Climate change & effects

The global climate has had natural fluctuations over periods of time ranging from a several years to millions of years. Since the beginning of industrialization the composition of the atmosphere has increasingly changed due to greenhouse gas emissions. This man-made development amplifies the natural greenhouse effect and leads to a noticeable change in the climate.

The global temperature has already risen by an average of 1°C in the last 135 years (1880-2017). In particular, the considerable rise in temperature since 1950 by about 0.65°C cannot be explained by natural climate fluctuations. It is in all likelihood caused by greenhouse gases. They are caused by the burning of fossil fuels like coal, oil and natural gas, and by large-scale changes in the use of land, such as deforestation in tropical rain forests.

Climate change has far-reaching effects, e.g., on the water balance, biogeochemical cycles, flora and fauna and on many areas of society.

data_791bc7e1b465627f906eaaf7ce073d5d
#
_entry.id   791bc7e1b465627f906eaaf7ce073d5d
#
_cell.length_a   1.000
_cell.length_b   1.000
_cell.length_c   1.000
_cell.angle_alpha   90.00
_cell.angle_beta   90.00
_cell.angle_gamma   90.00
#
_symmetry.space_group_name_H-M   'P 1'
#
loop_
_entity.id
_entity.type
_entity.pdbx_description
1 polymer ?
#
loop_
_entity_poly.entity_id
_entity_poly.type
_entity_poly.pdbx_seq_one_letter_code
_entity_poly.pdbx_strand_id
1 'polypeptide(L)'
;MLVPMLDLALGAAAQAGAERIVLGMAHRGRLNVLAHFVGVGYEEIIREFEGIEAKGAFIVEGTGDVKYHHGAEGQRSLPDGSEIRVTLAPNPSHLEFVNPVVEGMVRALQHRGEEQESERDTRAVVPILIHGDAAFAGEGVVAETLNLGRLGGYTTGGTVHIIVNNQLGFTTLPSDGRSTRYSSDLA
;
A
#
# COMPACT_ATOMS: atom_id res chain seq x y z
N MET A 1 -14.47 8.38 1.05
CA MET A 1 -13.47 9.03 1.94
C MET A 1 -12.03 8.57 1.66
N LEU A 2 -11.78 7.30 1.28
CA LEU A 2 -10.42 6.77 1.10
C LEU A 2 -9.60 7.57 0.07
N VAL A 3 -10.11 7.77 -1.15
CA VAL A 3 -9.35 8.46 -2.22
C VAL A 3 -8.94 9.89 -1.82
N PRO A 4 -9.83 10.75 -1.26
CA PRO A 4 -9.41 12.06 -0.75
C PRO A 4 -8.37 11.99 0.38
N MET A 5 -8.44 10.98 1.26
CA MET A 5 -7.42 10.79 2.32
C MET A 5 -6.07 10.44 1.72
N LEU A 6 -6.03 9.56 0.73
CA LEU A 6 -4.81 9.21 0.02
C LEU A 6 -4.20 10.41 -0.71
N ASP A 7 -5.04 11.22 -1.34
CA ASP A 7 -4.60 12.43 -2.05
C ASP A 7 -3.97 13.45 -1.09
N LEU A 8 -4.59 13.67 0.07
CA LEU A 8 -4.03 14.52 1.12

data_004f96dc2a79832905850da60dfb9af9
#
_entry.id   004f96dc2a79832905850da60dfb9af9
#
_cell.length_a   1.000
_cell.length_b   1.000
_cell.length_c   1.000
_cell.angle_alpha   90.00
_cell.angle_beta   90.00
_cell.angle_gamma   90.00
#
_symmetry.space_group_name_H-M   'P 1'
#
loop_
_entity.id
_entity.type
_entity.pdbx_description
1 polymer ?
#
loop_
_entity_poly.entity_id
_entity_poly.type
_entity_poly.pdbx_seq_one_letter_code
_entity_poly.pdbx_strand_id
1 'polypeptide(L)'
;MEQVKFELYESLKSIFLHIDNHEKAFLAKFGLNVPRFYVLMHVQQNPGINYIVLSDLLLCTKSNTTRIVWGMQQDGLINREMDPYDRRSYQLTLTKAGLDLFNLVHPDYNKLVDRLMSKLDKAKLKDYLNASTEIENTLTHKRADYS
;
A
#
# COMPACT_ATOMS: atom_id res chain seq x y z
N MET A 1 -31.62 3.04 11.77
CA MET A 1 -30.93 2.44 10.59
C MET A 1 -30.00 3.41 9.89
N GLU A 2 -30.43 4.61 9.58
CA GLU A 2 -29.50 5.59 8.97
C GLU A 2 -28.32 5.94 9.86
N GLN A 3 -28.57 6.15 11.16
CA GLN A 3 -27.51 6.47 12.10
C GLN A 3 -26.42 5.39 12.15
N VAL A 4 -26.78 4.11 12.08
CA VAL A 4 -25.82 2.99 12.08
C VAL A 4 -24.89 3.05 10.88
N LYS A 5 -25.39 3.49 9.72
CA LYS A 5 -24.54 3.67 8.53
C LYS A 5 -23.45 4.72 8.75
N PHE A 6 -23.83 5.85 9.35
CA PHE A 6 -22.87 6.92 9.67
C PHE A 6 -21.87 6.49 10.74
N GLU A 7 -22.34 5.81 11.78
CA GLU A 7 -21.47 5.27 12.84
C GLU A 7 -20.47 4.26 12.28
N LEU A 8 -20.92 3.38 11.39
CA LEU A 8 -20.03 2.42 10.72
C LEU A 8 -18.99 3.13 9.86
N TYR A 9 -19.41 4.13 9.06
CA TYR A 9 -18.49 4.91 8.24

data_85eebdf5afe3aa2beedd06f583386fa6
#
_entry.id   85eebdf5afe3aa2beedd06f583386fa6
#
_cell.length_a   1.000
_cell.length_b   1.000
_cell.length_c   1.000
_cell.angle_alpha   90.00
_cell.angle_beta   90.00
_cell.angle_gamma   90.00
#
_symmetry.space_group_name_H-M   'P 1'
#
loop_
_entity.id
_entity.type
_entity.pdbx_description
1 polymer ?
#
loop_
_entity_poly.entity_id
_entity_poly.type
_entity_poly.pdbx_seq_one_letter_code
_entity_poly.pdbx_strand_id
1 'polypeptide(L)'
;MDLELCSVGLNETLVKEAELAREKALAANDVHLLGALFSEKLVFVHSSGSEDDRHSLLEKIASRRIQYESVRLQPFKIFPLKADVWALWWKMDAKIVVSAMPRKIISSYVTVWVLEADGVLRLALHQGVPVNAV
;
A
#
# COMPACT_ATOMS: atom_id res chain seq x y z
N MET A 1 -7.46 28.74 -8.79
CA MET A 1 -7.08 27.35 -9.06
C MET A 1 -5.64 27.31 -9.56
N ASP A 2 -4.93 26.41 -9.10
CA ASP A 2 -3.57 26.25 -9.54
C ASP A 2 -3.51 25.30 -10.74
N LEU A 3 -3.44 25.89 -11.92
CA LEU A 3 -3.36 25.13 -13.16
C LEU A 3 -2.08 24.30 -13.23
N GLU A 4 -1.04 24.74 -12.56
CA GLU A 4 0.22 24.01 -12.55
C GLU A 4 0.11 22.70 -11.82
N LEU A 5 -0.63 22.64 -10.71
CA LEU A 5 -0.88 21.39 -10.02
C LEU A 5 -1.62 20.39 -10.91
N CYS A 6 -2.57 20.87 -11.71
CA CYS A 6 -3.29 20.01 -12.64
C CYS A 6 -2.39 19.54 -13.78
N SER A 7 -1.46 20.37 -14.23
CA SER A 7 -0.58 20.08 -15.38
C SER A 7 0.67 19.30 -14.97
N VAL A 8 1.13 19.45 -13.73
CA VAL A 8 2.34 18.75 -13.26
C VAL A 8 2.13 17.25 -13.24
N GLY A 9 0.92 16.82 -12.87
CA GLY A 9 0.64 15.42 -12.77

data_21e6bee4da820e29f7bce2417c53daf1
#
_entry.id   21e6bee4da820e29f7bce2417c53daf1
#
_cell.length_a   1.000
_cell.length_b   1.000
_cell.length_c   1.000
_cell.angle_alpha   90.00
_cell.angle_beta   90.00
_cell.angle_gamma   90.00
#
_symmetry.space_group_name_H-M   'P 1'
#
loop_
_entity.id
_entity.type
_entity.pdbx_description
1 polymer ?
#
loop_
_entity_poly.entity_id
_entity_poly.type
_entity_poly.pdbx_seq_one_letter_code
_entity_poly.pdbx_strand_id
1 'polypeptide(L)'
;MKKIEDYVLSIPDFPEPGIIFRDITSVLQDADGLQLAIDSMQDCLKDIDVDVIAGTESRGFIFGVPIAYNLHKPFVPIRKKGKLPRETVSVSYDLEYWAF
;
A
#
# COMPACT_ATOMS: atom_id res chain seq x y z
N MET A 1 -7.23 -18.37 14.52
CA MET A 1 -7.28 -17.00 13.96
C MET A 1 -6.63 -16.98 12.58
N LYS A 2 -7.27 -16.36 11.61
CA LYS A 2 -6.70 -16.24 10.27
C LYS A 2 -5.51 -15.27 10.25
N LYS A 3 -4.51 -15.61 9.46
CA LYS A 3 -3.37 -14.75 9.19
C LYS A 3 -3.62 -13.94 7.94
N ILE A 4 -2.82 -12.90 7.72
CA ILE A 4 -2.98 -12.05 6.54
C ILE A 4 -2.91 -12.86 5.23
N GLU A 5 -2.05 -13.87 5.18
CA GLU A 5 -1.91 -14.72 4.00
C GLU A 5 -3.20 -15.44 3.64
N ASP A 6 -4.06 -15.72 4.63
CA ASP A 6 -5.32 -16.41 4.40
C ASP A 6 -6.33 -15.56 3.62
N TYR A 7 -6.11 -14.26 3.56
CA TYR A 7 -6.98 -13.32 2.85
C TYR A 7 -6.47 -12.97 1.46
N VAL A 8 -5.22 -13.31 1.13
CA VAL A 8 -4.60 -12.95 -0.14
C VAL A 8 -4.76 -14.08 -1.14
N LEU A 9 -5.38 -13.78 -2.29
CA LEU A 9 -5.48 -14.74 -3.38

Observed climate history in Switzerland

The high quality and long climate measurement series dating back to the 19th century form a very good basis for estimating the current climate development in Switzerland. On the basis of this data important environmental indicators can be calculated. More information about the state of the climate can be found at MeteoSwiss.

Analyses show:

  • A rise in temperature in Switzerland of about 2°C is clearly detectable since the beginning of industrialization (1864) to 2012, thus exceeding the global value of 1°C by more than double.
  • Changes in mean precipitation have hardly been observable to date due to large annual fluctuations.
  • In particular, in the plateau, the number of summer and hot days is rapidly increasing. In Zurich, for example, there has been an increase of one to two heat days per decade since 1960.
  • The number of frost days has decreased significantly since the 1960s. There has been a decrease in Zurich of six days per decade.
  • The zero degree line in winter has risen by about 300 m since the 1960s.

Further information

Last modification 28.09.2018

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